Apparatus for carrying out the process according to the invention can consist, for example, of two plastic plates fixed essentially parallel to the longitudinal axis of the reaction vessel and carrying electrodes, and a third plastic plate which is movable between the fixed plastic plates, and which can assume a position such that the rod electrodes of the movable plastic plate which are mounted at right angles to the surface of the said plate, short-circuit the electrodes projecting from the fixed plastic plates. By moving the movable plastic plate by means of a slide device, the rod electrodes of the movable plastic plate, on the one hand, and the electrodes of the fixed plastic plates, on the other, are finally brought into such proximity that a plurality of arcs are struck. The electrodes of the fixed carrier plates are, for example, U-shaped, with the ends of the U-shapes pointing toward the movable plastic plate. The distance between the end of the U-shaped electrodes preferably corresponds to the distance between two successive rod electrodes on the movable plastic plate. The voltage is preferably applied between the first and the last of the plurality of electrodes wired in series. The effective electrical energy is preferably limited by a choke in the circuit. In general, alternating voltages of from 3 to 10 kV, preferably from 4 to 7 kV, are used to carry out the process. These voltages can be generated by, e.g., a transformer. However, where available, they can also be taken from the mains.

FIG. 1 is a schematic drawing of the electrical circuit.

FIG. 2 is a schematic drawing of the cracking apparatus.

FIG. 1 shows an embodiment of the electrical circuit and arrangement of the electrodes. It consists of the transformer 1, comprising a low voltage and high voltage part, and the reaction vessel 2 with the electrodes 3 arranged in series, as well as the choke 4, in the primary circuit, and the source of current 5. The electrodes are mounted in two fixed plastic plates 6 and 7 and a movable plate. A slide device 9 for the movable plate 8 is provided in the wall of the reaction vessel 2. The movable plate 8 is shown, in FIG. 1, in the burning position, after the arcs have been struck by being made to touch and then being drawn apart. The electrodes can be renewed simply by replacing the carrier plates 6, 7 and 8.

The gas mixture, containing acetylene, ethylene, methane and hydrogen, which is generated in the reaction chamber is preferably discharged and separated by conventional methods, so as to isolate the desired products, such as acetylene, ethylene, methane and hydrogen. To remove the solid reaction products formed in the reaction chamber, the liquid hydrocarbon is, in general, discharged entirely or partially from the reaction chamber, the solids are removed from the discharged material and the liquid hydrocarbons are cooled and recycled to the reaction chamber. Liquid hydrocarbons of high viscosity at room temperature, for example crude oil, are preferably heated to a temperature below their evaporation point, in order to lower their viscosity, before they enter the reaction chamber.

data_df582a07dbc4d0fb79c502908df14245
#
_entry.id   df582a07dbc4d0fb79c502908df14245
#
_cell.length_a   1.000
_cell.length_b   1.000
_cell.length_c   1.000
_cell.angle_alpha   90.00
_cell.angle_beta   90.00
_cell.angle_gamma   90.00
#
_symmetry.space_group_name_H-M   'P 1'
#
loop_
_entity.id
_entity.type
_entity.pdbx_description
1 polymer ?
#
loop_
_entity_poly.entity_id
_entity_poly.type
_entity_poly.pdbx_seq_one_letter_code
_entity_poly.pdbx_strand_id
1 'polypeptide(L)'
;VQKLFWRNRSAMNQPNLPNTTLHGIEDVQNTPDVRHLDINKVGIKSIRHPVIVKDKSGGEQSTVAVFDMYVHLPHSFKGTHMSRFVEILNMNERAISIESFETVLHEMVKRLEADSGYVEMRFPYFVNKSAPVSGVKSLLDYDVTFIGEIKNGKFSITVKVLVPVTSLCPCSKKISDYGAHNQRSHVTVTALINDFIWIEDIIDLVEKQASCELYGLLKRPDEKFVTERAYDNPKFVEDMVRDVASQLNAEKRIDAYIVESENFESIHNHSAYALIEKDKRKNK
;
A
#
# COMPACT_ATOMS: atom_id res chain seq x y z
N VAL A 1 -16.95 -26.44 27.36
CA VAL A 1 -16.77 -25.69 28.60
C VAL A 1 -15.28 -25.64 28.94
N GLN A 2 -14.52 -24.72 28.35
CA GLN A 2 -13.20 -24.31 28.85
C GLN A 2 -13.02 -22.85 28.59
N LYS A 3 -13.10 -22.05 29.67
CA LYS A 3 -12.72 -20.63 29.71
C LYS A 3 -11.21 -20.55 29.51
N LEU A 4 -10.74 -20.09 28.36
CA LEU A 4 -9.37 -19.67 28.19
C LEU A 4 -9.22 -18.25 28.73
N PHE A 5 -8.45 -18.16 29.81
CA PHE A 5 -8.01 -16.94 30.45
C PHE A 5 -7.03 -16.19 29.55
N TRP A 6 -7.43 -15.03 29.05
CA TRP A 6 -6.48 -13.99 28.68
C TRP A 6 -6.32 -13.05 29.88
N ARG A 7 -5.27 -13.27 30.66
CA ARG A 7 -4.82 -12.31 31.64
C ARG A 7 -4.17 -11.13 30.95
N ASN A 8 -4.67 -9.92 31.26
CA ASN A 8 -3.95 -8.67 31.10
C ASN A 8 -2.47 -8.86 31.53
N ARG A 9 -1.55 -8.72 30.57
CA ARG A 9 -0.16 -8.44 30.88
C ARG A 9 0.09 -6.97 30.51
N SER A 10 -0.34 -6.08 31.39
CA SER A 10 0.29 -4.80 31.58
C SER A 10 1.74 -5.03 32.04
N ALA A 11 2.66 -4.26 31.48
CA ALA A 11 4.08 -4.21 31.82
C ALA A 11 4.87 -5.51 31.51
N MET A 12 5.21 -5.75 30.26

A device according to the invention for carrying out the process consists, e.g., as shown in FIG. 2, of a preferably cylindrical vessel 2 closed by two lids 11 and 12. To facilitate removing the carbon black formed, the reaction vessel 2 slopes slightly. The lower lid 12 has an insulated orifice through which passes the slide device 9 for the central electrode carrier plate 8. When the electrode carrier plate 8 is moved sideways, the rod electrodes present therein touch the electrodes located in the fixed carrier plates 6 and 7 and connected in pairs to to one another by arc-shaped conductors 13, so that all the electrodes shortcircuit. By sliding the central electrode carrier plate in the opposite direction, the electrodes are again separated from one another and the arcs are struck. The reaction vessel in addition has two electrically insulated orifices 14 and 15 for the leads from the transformer 1, and also, at its lowest point, an orifice 16 for discharging the liquid containing solids and, at its highest point, an orifice for introducing the filtered reaction liquid 17 and an orifice for discharging the reaction gases, 18. A condenser 19 is mounted over the latter orifice and condenses the entrained higher-boiling constituents and returns them into the reaction vessel. From 19, the gas passes through the condenser 20 in which further higher-boiling constituents of the gas mixture are separated off. To isolate the solids, the liquid hydrocarbons are drawn off through the orifice 16 by means of the pump 21, freed from solids in the separator 22, cooled by the cooler 23 and recycled to the reaction vessel 2 through the orifice 17. The consumed starting product can be replaced by means of the pump 24, the input being regulated by the valves 25 and 26.